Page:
On Sunday, May 31st, SB11, or “Campus Carry,” was approved by the Texas Legislature and sent to Gov. Abbott’s desk.
The bill aims to increase the number of areas where license holders can carry concealed handguns on college campuses, including all buildings owned or operated by the university.
In the final version of SB11, college campuses may still establish “reasonable rules” and regulations regarding concealed carry areas on campus, although they are forbidden from establishing “general prohibitions” on concealed handguns.
All rules and regulations placed on concealed carry licenses can be overruled by a two-thirds vote of the board of regents, and all rules must be sent to the state legislature for approval.
The new bill is set to go into effect Aug. 1, 2016 rather than September of this year as was considered under previous iterations of SB11.
State University of New York Cortland Political Science Chair, Robert Spitzer, Ph.D, said the bill will not generate a feeling of safety on Texas campuses.
“[The bill will] do nothing to improve safety on campuses in Texas,” Spitzer said. “It raises the prospect of individuals who may be well meaning introducing guns into places like academic buildings that may increase anxiety about their presence.”
Democratic Texas Senator Rodney Ellis, who voted against SB11, said in a press release, “To those who say Campus Carry preserves our Second Amendment right to bear arms, I disagree, and I’m in good company. Our founding fathers knew guns had no place on campuses almost 200 years ago, just as they shouldn’t be there today.”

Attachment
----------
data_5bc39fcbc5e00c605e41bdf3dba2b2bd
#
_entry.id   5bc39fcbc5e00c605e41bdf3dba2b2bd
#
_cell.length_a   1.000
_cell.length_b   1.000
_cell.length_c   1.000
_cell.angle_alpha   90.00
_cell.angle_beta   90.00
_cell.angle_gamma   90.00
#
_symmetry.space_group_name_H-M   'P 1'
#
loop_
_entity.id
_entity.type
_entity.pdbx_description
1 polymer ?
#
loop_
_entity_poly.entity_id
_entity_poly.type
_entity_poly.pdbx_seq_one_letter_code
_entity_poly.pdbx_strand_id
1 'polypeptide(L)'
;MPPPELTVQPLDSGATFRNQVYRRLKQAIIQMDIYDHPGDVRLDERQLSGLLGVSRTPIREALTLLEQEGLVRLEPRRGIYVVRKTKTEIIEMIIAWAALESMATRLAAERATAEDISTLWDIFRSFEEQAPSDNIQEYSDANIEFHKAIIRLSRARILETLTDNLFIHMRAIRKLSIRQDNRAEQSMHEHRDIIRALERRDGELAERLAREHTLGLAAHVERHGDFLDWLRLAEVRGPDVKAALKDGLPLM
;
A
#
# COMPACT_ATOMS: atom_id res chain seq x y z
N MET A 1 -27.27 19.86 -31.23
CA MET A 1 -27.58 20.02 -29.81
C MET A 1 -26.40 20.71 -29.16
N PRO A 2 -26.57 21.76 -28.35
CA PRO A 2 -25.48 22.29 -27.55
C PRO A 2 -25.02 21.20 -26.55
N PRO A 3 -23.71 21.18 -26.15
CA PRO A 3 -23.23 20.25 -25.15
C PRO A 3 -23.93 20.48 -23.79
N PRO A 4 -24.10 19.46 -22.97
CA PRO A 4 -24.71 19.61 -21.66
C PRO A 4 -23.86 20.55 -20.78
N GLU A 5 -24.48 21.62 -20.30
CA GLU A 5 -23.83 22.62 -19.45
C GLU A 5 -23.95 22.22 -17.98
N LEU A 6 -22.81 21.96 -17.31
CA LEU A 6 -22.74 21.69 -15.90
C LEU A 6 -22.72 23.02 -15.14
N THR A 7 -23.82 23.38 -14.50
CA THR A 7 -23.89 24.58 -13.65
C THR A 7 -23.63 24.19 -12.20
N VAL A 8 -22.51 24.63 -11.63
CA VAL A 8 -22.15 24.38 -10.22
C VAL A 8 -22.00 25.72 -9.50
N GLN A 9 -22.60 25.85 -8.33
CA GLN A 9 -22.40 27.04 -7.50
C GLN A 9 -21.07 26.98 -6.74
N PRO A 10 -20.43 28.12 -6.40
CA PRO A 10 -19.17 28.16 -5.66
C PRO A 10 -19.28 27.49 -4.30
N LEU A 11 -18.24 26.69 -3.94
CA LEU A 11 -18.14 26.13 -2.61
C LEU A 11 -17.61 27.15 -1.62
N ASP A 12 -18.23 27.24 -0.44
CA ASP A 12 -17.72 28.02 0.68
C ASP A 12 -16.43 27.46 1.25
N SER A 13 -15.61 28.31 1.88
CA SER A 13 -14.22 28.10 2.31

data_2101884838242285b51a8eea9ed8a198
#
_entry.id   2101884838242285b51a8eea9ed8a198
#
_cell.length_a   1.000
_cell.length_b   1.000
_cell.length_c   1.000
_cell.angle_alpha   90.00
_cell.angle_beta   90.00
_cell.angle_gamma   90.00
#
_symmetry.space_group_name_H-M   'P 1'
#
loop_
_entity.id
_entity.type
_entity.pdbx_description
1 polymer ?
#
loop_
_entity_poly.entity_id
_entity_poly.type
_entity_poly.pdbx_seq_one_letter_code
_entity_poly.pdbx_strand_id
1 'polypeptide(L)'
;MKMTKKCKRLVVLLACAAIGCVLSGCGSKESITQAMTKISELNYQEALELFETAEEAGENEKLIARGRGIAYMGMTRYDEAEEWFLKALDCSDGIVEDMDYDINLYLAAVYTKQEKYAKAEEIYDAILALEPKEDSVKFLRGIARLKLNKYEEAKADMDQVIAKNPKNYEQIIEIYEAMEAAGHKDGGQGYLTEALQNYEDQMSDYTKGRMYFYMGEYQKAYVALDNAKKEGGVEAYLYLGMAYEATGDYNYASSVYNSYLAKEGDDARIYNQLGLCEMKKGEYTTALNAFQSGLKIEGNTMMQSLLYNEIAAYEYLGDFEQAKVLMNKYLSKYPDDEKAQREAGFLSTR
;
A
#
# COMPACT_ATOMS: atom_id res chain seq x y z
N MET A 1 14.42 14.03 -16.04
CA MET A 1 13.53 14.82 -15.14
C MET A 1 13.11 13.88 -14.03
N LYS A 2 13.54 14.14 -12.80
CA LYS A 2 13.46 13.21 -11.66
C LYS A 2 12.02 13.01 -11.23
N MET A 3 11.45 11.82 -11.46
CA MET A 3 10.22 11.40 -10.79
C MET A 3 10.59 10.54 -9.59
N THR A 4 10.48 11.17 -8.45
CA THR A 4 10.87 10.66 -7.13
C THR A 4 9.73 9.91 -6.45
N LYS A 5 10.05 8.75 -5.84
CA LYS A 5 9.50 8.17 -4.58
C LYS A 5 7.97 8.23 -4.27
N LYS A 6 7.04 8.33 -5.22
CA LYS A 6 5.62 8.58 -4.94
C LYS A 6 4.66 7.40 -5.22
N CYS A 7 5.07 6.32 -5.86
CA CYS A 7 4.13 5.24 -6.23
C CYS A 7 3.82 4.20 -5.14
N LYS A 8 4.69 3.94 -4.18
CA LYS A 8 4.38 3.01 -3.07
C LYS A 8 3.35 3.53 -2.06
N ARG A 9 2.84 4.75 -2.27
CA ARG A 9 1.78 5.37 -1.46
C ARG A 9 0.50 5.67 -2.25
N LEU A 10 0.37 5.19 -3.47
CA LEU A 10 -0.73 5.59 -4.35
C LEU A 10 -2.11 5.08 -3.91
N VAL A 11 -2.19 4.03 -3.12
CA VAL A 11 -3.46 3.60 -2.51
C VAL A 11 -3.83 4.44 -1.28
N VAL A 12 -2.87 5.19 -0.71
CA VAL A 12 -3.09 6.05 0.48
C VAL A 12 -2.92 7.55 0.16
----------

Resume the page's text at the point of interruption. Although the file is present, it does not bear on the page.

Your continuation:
Off-Campus Senator and industrial engineering sophomore Abby Hutton, who co-sponsored last year’s Personal Protection Act in the Student Senate, said she feels safer as a result of the bill.
“If you are a licensed adult who has gone through the training to carry a concealed handgun, I would be comfortable,” Hutton said.
Speaker of the Student Senate Aaron Mitchell said he is confident that, like other states that have adopted “Campus Carry,” A&M won’t have any problems as a result of the bill.
“Now that the law has passed and the legislature will not meet again until 2017, we ask that the university, and others who are still skeptical of the new policy, trust Aggies to follow the law safely and responsibly instead of rushing to restrict us,” Mitchell said.
It is unknown whether or not the Board of Regents plans to restrict “Campus Carry” at A&M. According to SB11, Texas universities have until August 1st, 2016 when the bill goes into effect to send potential restrictions to the state legislature for approval.